In my long lifetime I’ve been through many life changing events. An early one I recall was missing the school bus at age 6. I remember running after it yelling, but it went on without me. I don’t think I’ve been late to anything since then.
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Out the door, on the bike, and gone. Go anywhere in 5 minutes and be back home before my mom knew I wasn’t there. But it didn’t matter where I was, because the town was so small the whole place was my own personal backyard. Now when I leave my doorstep and close the door on my family I walk into a crowded world where . . .
Write something. You. Yes, you.
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When I was a kid there was a DJ on the La Junta, Colorado radio station everyone listened to. He would greet us many days by announcing that it was a bright, sunny day. That was the phrase he always used. I thought it was kind of funny that he used the same phrase so often, but looking back on that old memory I finally appreciate his cheerfulness and encouragement. Let’s have a good day today. After all, it’s a bright, sunny day.
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Where I grew up most of the freight trains came carrying sugar beets. Open topped cars filled to almost overflowing with big white beets. When the sugar factory on the north side of town was operating, the stink filled the whole town. But like the cattle feed lots that joined in the stink, nobody complained about ‘the smell of money.’
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My grandmother didn’t curse. When really frustrated she would spell out S-H-I-T. Maybe she cursed when I wasn’t around. But her son, my father, couldn’t get through a sentence without some sort of curse word. He used to brag that he talked like a drunken sailor. He never said a goddam thing that didn’t need a strong curse. And me, what position do I take on cursing?
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As a kid I loved shooting rubber bands and spit balls at people. I thought it was funny to tell other kids they had spiders in their hair. I liked calling random people on the phone and asking if the refrigerator was running. That goofy sense of humor went away. Or maybe it turned into a love of puns, obscure literary references, and strange science stories.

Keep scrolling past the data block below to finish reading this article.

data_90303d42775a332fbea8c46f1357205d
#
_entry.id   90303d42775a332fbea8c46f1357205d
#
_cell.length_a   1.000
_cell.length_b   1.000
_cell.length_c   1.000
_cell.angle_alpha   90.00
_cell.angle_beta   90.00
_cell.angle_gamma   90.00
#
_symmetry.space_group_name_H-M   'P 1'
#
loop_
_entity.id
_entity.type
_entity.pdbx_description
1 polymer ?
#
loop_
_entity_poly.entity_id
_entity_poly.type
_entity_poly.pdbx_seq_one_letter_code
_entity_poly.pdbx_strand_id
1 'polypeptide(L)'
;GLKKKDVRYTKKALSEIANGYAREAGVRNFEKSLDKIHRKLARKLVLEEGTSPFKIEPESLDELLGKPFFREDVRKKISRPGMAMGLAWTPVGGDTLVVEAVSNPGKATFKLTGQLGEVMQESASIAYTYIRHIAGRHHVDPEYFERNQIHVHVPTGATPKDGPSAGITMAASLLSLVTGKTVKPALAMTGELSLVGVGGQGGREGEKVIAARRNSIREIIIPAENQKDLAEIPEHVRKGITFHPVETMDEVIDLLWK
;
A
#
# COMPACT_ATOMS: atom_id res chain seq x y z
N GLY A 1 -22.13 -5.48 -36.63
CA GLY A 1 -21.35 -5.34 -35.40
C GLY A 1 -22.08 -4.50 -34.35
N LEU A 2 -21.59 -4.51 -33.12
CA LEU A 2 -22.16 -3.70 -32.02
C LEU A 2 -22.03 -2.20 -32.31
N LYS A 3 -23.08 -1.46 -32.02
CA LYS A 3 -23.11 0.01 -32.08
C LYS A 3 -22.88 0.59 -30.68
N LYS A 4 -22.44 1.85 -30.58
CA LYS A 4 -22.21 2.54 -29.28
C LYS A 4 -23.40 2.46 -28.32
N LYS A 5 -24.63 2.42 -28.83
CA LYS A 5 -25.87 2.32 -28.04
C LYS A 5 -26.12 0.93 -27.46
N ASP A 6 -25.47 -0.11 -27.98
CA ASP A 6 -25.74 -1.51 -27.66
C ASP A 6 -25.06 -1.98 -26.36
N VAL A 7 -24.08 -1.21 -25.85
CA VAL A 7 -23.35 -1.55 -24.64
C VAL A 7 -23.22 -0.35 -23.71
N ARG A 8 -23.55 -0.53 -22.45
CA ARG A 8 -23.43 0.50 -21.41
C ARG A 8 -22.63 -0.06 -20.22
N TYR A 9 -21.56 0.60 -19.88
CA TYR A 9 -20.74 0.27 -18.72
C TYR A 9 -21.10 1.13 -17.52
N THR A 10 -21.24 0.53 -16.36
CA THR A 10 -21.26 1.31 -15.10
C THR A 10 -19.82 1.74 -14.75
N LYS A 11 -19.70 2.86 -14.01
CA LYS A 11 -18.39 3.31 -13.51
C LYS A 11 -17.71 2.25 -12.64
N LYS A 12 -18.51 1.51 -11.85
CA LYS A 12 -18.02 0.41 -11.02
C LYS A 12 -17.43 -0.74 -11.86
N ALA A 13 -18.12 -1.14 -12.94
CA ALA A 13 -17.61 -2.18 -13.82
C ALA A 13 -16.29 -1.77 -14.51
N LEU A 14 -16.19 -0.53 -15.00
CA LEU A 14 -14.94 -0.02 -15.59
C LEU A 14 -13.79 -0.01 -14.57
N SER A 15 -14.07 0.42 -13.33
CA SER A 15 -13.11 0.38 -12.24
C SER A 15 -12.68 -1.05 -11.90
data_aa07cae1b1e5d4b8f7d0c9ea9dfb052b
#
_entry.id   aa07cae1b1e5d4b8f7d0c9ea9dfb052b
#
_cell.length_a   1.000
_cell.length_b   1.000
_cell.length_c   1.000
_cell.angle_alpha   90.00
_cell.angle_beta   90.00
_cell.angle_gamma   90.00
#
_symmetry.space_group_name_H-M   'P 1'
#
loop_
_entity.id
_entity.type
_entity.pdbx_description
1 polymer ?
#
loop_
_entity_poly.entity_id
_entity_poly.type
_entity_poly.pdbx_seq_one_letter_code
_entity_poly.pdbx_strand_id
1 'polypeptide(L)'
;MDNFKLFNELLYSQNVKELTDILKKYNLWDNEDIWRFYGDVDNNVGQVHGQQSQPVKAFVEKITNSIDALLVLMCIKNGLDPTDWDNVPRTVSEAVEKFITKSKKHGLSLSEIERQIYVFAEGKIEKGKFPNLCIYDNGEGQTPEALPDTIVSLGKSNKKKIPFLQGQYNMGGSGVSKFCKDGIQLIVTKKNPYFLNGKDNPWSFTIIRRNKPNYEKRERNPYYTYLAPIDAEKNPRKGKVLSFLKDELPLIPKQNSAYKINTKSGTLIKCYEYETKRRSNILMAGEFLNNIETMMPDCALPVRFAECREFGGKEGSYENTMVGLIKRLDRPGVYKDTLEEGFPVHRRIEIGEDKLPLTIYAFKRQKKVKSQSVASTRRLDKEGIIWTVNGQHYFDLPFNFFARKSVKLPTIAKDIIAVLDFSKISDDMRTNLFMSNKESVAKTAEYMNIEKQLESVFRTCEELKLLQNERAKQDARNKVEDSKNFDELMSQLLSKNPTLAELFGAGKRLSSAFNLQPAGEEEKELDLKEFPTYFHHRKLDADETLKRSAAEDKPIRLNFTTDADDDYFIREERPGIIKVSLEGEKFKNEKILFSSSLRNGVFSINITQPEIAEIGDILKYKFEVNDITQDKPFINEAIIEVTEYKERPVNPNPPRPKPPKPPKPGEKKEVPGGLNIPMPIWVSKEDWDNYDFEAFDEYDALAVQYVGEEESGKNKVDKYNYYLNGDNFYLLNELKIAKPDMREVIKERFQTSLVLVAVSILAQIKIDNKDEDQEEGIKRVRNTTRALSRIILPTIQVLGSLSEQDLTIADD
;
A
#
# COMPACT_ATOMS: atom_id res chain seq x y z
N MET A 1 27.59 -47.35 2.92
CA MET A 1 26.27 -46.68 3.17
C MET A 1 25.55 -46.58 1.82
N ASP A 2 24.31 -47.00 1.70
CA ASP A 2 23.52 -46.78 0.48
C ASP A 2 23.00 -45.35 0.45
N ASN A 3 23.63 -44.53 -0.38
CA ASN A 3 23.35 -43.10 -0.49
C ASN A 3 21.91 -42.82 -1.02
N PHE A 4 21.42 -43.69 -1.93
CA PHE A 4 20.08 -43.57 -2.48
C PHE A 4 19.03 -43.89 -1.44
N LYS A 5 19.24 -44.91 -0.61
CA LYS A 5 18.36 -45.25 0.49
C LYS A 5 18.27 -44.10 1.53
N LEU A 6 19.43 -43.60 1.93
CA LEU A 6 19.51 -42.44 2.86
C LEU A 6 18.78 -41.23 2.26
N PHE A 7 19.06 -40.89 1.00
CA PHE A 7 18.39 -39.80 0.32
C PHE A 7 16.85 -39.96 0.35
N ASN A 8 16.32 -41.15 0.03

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“He was a mean son of a bitch and I’m glad he’s dead.”
I didn’t know my grandfather. Nobody, including my mother, ever spoke about him. One time I asked my Uncle Dave about him. That was his answer.
When something like this lives in your family history, how does it affect the generations that come after?
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She was such a funny kid. The youngest in the family, the clown. She could make me laugh until I face ached and my stomach would have laughter abs. That was what made her a hit with everyone, all those smiles and all that joy. Priceless, she was.
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Stop me if I’ve told you this before. Oh, right. You don’t know what I’m talking about yet. Well, when I was a kid I had these gold colored cap guns. Shaped like six shooters. They used caps that came in a disc with six shots. I had a plastic holsters to carry them in – one on each hip. I tell you, I was so cool carrying those cap guns down the street, I could hardly stand myself.
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I remember my mom saying, “use your own two feet,” when I complained about wanting to go somewhere she didn’t have time to take me. Way back then, I didn’t realize what a gift it was to have two good feet and two good legs that would propel me through space and take me places with ease. Feet, knees, legs, I want to thank you for your service. You’ve done well.
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